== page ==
2. We aim to amplify black voices in our daily interactions and promotions of art, museums, and academia via social media, Student Ambassador hiring, exhibition programming, and outreach.
  3. We commit to having tough conversations with peers, colleagues, and community members around racial justice and social justice, and will encourage them to do their own research on matters as well as take AADS courses, as well as participate in the Forum on Racial Justice at Boston College’s numerous programs.
  4. We will call out and report incidents of racism when they happen.
  5. We will reach out directly to diverse student organizations on campus to provide resources, collaborate on programming, and encourage members to apply to become a Student Ambassador.
  6. We will alter our Student Ambassador hiring process to take into account diversity instead of being color blind by including a question on race/ethnicity in our application form.
  7. We will continue to encourage feedback amongst our peers, listen to their experiences, and recognize their concerns. We acknowledge that the work of diversity, equity, and inclusion will require indefinite attention and continued critical self-reflection.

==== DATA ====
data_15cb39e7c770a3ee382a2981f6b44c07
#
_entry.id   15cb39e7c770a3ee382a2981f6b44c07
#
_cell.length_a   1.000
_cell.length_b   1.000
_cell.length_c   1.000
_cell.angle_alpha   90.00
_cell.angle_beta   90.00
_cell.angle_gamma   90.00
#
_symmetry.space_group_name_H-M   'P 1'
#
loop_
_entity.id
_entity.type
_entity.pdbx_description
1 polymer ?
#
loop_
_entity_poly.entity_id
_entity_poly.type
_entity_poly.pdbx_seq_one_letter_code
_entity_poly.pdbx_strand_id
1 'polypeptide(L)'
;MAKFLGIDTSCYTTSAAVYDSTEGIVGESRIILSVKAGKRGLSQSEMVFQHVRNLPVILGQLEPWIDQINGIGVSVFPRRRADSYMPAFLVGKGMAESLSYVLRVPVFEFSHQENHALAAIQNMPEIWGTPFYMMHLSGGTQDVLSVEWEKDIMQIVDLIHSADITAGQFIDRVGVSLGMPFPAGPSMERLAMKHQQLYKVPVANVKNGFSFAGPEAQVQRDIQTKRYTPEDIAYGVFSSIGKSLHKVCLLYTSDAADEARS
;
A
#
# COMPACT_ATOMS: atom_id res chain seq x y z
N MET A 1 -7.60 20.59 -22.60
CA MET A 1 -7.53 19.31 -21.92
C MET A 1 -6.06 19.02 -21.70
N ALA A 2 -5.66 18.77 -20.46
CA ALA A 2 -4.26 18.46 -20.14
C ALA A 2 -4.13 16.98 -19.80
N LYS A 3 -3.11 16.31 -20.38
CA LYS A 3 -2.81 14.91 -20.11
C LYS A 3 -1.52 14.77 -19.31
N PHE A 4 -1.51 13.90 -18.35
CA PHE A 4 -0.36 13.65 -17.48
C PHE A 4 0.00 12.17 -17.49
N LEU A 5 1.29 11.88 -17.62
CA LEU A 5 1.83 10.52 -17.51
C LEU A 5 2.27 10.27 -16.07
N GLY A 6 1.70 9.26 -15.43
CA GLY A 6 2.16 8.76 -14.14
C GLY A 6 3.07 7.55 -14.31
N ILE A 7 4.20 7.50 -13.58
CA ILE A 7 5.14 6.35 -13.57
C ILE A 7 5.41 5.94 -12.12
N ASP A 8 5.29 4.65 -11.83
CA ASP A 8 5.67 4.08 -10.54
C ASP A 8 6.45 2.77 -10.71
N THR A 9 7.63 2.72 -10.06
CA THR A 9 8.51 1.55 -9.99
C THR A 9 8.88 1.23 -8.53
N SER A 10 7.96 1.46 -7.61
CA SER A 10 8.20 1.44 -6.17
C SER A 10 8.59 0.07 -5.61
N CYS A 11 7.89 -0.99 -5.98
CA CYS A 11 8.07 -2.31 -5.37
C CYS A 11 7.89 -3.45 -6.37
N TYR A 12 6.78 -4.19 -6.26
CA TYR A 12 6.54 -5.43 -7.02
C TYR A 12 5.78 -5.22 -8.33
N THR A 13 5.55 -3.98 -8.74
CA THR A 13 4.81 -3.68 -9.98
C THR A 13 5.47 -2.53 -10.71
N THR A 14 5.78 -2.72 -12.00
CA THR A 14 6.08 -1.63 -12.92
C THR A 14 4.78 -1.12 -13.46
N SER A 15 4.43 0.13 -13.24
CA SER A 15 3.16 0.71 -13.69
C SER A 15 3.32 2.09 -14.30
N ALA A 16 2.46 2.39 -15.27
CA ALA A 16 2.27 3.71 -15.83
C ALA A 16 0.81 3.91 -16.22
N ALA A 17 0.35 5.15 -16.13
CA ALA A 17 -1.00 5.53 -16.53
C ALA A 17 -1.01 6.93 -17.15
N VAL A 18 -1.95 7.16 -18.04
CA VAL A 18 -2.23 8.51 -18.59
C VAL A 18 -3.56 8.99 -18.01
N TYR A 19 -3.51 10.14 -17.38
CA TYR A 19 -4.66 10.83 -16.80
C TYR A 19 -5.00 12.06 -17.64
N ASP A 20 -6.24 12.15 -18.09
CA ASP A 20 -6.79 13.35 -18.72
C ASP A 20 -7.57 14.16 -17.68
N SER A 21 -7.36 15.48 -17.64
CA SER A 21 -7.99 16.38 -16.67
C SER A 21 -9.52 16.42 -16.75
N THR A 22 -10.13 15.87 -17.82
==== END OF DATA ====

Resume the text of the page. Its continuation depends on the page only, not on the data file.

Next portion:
The Museum of Fine Arts’ Journey Toward Inclusion

Since the killing of George Floyd and the following national reckoning for racial justice, institutions of all kinds have raised their standards. Many of these institutions, including museums, have been working in recent years towards inclusivity. The racial violence that occurred over the summer made it clear that these institutions need to take more direct and visible actions towards equality. The Museum of Fine Arts in Boston has risen to the occasion by pushing toward “a more inclusive MFA,” as stated on their website.1

The MFA’s commitment to inclusivity reaches back almost a year before the murder of George Floyd, to May 2019. A group of middle schoolers and chaperones from the Helen Y. Davis Leadership Academy visited the museum and filed a complaint. While visiting the museum, they encountered racism and verbal abuse from staff and visitors. In response, the MFA instituted unconscious bias and conflict resolution training with its staff, barred two visitors from the museum, and organized meetings with students and staff from the Davis Leadership Academy.

Since that incident, the MFA has shown a strong commitment to making the museum more welcoming and inclusive. In July 2019, the museum announced that they would be hosting four paid teen scholars from Boston to “build curatorial skills, enabling the interns to develop the themes of their exhibition, select and study the works of art, and collaborate on the design, interpretation, and programming.” In September, nearly four months after the Davis Leadership Academy visit, the museum rolled out an extensive plan to improve the school group experience and create “an environment where all young people trust that they will feel safe and celebrated.” The updates position students and teachers as participants rather than visitors and provide school groups with resources and designated staff to make their visit more welcoming and rewarding.